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Travel to Peru with infant

Travel to Peru with infant

Old Jun 14, 17, 4:52 am
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Travel to Peru with infant

Hi!

Maybe someone has experience travelling to Peru with infant. I plan this year in November go to Peru and I would like take with me 3-month-old infant. I am worried about how infant will affect in the high altitude. For example, if I plan to go to places like Cusco, Machu Picchu, Puno (Titicaca Lake). Please share your experiences and recommendations that I should take into consideration.
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Old Jun 14, 17, 11:53 am
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Don't know about altitude effects, but trekking/walking with an infant at places like Machu Picchu, Pisaq, Ollantaytambo, etc, or the boat at Titicaca lake, may complicate your travel considerably. Those are not suitable places for babies.

And Sorojchi pills are not recomendable for children younger than 10yo
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Old Jun 14, 17, 3:10 pm
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Originally Posted by kripshis View Post
Hi!

Maybe someone has experience travelling to Peru with infant. I plan this year in November go to Peru and I would like take with me 3-month-old infant. I am worried about how infant will affect in the high altitude. For example, if I plan to go to places like Cusco, Machu Picchu, Puno (Titicaca Lake). Please share your experiences and recommendations that I should take into consideration.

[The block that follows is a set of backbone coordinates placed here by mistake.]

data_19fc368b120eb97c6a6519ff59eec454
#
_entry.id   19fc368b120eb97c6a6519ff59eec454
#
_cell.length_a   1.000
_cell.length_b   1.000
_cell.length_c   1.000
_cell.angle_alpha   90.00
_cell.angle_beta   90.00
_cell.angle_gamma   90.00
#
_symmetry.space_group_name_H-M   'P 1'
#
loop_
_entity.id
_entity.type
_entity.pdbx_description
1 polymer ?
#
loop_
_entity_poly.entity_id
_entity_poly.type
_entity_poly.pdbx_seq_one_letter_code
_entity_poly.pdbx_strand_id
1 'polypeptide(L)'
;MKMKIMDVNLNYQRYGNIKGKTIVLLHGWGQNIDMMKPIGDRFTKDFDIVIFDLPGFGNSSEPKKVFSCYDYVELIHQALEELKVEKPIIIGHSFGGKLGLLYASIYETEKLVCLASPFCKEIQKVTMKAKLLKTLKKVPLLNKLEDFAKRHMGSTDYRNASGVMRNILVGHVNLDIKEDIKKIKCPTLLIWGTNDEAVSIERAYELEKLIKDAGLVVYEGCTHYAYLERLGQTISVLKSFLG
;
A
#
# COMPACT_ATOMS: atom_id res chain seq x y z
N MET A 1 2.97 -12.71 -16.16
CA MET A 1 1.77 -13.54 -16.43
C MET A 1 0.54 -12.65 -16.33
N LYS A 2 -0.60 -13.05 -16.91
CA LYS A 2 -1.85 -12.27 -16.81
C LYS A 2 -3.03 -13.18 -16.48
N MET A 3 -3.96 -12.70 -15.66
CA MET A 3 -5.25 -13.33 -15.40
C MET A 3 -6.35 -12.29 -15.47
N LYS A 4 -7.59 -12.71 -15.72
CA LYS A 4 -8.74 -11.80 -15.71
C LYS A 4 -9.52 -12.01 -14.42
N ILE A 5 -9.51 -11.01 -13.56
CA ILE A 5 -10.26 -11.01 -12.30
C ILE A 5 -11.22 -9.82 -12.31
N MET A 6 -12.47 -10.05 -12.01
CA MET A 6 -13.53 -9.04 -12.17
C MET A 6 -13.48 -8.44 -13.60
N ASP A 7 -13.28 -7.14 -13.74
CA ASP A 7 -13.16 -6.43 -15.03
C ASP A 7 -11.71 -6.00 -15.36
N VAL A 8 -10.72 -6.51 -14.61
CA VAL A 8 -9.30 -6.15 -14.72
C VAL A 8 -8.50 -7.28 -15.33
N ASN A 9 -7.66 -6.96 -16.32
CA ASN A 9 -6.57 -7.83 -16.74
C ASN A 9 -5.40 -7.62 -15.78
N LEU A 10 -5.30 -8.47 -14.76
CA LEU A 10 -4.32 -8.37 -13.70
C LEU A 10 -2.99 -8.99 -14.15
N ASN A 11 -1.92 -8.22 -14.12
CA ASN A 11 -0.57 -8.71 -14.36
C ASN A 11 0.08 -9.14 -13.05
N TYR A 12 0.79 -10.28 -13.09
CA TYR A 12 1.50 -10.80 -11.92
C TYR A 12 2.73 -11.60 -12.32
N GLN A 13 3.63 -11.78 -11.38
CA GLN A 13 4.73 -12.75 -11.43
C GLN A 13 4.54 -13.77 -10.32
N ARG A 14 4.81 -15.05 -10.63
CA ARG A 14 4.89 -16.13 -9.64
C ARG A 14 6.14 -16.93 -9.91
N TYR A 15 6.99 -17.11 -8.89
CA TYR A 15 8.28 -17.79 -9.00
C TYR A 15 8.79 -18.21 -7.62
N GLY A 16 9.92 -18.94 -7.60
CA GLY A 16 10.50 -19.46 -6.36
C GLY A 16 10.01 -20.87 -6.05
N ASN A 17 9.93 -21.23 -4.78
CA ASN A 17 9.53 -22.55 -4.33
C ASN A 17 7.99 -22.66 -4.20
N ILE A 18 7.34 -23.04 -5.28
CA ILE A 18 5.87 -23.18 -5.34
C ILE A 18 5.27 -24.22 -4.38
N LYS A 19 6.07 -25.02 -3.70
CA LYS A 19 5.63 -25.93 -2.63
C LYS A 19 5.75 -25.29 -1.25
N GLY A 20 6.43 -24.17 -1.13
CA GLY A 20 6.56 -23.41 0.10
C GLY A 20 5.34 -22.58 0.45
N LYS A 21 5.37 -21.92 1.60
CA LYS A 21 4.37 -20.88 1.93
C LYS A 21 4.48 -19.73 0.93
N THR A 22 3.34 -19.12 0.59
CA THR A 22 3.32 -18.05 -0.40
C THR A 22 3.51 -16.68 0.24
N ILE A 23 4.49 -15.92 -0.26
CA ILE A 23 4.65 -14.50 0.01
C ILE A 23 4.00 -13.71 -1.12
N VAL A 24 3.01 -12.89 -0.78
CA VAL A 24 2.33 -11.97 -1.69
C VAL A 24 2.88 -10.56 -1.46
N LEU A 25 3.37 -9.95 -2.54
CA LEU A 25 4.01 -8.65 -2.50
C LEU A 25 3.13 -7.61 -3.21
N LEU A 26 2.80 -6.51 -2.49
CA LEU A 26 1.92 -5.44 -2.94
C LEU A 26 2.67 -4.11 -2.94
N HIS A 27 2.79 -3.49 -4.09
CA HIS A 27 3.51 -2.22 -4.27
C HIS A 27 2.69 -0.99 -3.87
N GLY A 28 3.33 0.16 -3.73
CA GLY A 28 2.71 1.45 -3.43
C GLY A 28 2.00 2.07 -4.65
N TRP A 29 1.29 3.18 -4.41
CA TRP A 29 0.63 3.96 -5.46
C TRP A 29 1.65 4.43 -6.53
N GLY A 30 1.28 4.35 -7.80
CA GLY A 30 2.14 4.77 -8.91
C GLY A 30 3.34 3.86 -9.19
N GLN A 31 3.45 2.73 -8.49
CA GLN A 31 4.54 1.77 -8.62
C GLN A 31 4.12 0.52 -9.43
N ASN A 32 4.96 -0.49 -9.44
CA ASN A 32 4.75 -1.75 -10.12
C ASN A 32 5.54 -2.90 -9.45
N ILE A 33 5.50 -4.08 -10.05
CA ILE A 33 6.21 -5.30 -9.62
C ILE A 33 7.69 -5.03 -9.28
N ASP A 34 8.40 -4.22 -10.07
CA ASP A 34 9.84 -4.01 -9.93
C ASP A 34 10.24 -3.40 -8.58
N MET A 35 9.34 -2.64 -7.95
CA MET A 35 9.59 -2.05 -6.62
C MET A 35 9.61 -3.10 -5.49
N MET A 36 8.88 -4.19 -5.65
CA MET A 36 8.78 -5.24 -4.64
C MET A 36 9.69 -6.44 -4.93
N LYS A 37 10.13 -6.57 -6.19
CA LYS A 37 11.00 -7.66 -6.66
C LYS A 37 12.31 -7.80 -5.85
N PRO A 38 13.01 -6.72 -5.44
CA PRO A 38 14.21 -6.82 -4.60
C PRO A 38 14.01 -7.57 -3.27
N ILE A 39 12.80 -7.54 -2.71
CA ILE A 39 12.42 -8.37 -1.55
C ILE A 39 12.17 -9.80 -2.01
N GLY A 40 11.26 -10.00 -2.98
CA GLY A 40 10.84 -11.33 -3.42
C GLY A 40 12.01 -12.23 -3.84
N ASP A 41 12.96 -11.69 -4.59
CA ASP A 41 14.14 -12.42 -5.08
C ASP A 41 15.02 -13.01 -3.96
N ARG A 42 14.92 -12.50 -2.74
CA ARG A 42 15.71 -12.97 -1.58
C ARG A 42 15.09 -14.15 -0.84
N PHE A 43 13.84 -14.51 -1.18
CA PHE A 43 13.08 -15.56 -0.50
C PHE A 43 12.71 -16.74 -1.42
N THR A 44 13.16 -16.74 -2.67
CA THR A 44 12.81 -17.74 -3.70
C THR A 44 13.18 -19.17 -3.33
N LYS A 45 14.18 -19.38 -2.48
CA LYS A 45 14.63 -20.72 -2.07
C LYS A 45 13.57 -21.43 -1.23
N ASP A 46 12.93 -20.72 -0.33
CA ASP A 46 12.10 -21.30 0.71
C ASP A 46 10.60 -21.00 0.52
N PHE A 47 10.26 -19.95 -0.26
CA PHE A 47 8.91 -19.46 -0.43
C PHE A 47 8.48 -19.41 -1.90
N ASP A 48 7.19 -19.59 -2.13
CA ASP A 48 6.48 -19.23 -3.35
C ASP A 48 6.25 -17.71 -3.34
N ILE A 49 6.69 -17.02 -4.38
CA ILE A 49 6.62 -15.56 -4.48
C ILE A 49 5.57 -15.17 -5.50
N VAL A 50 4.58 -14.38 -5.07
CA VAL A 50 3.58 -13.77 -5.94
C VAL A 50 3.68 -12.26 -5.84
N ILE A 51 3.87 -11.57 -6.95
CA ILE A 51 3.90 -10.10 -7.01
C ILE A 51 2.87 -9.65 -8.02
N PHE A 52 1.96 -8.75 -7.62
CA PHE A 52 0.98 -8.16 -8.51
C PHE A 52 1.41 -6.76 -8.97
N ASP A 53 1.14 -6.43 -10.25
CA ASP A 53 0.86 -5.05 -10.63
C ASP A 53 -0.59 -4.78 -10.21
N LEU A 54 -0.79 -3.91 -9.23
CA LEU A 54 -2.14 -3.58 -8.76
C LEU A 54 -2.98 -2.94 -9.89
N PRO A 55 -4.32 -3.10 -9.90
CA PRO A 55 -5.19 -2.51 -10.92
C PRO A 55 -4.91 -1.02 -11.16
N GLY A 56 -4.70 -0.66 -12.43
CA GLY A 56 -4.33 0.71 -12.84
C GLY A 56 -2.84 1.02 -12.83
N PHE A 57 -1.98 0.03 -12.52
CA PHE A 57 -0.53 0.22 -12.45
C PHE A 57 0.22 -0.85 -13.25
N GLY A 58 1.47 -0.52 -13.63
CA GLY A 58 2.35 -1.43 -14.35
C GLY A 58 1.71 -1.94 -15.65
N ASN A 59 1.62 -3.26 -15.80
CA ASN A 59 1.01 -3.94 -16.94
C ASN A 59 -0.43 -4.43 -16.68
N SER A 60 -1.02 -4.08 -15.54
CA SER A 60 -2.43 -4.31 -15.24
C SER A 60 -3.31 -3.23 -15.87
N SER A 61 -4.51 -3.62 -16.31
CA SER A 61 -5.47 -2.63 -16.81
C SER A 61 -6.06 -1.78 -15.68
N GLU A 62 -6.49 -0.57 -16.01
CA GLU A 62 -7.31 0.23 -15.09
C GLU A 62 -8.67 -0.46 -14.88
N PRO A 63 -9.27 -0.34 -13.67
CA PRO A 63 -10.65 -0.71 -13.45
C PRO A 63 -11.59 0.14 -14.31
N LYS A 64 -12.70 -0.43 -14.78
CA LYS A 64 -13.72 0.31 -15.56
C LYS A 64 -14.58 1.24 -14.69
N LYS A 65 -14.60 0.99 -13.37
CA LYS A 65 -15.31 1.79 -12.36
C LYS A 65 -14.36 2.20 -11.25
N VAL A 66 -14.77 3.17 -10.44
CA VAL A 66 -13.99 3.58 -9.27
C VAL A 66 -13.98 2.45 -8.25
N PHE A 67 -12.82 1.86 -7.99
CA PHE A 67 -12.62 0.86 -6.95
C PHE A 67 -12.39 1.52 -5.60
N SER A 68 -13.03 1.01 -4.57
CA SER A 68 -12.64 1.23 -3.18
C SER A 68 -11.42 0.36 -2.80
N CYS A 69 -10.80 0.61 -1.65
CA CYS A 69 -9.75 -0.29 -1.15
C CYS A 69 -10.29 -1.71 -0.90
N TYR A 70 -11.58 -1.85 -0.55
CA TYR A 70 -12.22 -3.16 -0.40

Keep in mind that the flight you take to Peru will be pressurized to about 8,000 feet so if you infant is fine on the flight then they'll probably be fine there as well, since it is less than 8,000 feet. However, going directly from sea level to that altitude may make physical activity difficult more difficult for you due to the lack of oxygen. Since your infant won't be doing much physical activity, I can't think of any altitude-related risks about visiting Machu Picchu.